If you’re a homeowner interested in purchasing a new refrigerator, you may be wondering if there’s a standard size available.
This is an important question to ask when considering the space you have available in your kitchen and the variety of refrigerators available.
Today, we’re taking a closer look at the common question – what’s the standard refrigerator size?
What’s the Standard Refrigerator Size?
Refrigerators. These necessary appliances work to keep your food fresh, your drinks cold, and your popsicles frosty. Ever since their creation, they are a must-have appliance in every home. But, are they all created equal? In short, no. But let’s dig a bit deeper.
What’s the size
What constitutes a standard size? Is this is the size of the majority so it just becomes standard? Or was it created to be a specific size and kitchens were designed around them? While we may need to dig deep into refrigeration and design history to find the answer – or we may never even find out at all – for the sake of this article, we will refer the refrigerator-size that is the most popular. You know, the one that fits nearly every kitchen.
Why Size is Important
Are you currently remodeling? Do you have a kitchen that you adore, but you want a new refrigerator? When it comes time to replace your refrigerator, despite your reasons for doing so, you need to make sure you have the space to accommodate the refrigerator you want.
This is when the standard size becomes important. If you have a standard sized refrigerator and you would like to replace it with an updated model, you will have lots of options to choose from. However, what happens when your refrigerator is smaller, larger, or even custom designed? You may find that you have difficulty discovering a refrigerator to fit your kitchen space – if you even find one at all! In fact, this can severely limit your available options.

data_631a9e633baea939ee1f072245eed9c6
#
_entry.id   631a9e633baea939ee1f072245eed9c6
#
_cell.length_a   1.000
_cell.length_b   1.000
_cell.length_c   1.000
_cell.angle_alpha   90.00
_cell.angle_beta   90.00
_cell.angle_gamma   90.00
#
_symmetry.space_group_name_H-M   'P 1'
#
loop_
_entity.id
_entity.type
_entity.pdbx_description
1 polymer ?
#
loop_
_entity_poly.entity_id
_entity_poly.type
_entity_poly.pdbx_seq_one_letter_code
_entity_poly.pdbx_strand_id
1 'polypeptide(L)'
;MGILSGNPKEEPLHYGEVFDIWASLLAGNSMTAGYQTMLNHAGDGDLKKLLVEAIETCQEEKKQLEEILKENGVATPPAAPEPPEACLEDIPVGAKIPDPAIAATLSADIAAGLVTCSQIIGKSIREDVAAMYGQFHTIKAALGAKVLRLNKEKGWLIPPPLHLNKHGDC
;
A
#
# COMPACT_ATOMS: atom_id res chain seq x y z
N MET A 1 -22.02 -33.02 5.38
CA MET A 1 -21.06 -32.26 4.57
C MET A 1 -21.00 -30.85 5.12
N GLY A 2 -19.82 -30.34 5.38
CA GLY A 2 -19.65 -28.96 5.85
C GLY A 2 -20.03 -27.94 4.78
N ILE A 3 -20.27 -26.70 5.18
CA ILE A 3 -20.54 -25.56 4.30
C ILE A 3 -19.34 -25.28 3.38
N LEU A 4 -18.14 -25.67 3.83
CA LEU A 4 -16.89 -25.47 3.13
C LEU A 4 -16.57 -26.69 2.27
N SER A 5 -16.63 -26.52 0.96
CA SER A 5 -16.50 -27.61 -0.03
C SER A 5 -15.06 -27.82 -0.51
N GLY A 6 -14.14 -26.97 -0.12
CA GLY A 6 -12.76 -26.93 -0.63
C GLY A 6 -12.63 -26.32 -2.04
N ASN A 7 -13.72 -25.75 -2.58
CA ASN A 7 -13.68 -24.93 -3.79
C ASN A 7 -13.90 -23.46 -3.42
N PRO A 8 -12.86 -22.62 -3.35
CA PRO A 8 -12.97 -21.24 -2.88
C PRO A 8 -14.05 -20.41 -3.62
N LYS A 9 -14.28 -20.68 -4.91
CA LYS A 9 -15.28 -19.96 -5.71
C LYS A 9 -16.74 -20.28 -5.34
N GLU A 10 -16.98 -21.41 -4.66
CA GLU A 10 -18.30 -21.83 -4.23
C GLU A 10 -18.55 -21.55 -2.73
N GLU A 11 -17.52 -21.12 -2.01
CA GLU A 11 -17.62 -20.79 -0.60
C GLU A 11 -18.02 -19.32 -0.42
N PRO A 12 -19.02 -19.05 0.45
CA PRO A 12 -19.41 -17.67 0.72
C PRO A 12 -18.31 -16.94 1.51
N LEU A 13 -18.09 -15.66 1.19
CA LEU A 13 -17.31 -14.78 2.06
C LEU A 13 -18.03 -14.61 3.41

Let’s not even talk about the installation! Finding a refrigerator the same standard size as yours often comes with a simple removal and reinstallation into the same location in your kitchen (unless, of course, you are remodeling). However, purchasing a refrigerator that is either smaller or larger than what you used to have, means that you will have to figure out a way to accommodate it. You may have to fill space or cut cabinetry to open space.
What is the Standard Refrigerator Size?
Here is the information you have been waiting for:
Ok, so now that you know what size is important, what size is actually considered standard? Typically, the standard size for a professional-grade refrigerator falls between 30 to 36 inches width, 67 to 70 inches in height, and 29 to 35 inches in depth. When it comes to the interior, the refrigerator itself should provide you with 14 to 20 cubic feet of space. Totally, however, you are looking at an average between 22 and 31 cubic feet.
Of course, some smaller kitchens may consider a smaller size refrigerator to be more standard. In fact, it is very common to find smaller refrigerators in places such as condos and rental apartments. These smaller sizes, however, are not the standard size.